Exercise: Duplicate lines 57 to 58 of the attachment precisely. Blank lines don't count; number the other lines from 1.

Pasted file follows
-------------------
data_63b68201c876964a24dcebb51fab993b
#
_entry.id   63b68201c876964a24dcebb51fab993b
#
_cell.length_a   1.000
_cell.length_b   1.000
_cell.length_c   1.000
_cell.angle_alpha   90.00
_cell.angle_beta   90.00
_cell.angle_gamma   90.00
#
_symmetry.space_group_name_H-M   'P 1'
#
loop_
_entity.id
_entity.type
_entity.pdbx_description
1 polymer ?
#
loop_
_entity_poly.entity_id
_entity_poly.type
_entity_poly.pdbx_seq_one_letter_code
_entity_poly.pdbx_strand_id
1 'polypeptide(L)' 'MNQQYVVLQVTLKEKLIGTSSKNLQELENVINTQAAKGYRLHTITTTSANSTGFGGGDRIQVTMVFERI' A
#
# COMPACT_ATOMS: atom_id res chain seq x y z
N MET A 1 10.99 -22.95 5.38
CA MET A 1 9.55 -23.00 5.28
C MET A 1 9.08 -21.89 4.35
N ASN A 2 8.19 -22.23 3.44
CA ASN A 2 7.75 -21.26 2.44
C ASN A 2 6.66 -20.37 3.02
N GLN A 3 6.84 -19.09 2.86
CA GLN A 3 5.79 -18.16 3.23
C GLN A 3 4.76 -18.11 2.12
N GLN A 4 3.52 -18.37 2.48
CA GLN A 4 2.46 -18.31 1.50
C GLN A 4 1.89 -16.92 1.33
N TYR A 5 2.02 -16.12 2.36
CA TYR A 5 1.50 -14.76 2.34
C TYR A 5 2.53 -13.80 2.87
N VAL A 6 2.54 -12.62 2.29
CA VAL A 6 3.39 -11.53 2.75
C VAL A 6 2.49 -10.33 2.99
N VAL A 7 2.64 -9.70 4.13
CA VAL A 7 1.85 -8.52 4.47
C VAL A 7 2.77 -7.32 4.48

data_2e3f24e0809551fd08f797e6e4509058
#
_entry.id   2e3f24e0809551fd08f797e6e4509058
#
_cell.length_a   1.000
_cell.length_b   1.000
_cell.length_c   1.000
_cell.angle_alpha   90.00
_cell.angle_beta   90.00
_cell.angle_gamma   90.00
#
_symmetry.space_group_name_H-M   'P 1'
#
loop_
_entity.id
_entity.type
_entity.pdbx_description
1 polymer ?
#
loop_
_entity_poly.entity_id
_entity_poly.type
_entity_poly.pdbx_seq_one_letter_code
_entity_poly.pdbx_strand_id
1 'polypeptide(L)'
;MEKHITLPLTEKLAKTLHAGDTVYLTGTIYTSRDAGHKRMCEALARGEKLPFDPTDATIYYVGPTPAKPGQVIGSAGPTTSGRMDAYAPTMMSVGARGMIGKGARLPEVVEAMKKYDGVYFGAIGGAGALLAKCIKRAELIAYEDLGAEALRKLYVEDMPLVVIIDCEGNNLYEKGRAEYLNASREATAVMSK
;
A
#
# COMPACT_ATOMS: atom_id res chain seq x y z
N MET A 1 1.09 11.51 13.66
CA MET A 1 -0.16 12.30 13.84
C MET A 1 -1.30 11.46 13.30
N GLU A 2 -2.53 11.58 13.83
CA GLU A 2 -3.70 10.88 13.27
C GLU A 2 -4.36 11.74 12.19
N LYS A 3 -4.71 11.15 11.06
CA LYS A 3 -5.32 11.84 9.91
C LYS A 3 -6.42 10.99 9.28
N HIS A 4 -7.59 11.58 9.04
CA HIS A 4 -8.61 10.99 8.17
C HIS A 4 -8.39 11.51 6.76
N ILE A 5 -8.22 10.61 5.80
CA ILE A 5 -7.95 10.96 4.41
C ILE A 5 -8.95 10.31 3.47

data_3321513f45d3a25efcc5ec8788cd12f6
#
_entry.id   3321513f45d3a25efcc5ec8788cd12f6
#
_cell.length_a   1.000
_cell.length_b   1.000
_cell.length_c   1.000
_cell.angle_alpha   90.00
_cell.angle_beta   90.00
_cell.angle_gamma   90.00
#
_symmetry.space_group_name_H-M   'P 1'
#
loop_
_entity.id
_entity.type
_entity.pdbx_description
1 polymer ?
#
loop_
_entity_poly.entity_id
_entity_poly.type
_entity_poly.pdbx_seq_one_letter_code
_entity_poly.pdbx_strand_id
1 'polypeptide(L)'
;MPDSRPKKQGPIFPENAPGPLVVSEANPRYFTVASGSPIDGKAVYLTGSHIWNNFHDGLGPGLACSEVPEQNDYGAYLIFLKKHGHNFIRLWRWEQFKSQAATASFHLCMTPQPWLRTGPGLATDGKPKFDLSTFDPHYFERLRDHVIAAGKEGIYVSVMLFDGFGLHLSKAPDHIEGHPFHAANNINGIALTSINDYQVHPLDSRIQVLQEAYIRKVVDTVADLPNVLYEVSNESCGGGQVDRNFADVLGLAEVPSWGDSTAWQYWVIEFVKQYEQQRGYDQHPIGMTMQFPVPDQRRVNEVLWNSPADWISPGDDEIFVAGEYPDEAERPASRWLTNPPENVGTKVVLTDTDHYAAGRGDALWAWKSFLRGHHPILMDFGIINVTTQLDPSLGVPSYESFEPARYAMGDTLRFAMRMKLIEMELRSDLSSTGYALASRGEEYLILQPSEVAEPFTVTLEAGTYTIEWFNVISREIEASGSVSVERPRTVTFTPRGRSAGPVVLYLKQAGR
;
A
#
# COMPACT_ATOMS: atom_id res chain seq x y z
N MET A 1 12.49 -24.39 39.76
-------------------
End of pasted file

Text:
_cell.angle_beta   90.00
_cell.angle_gamma   90.00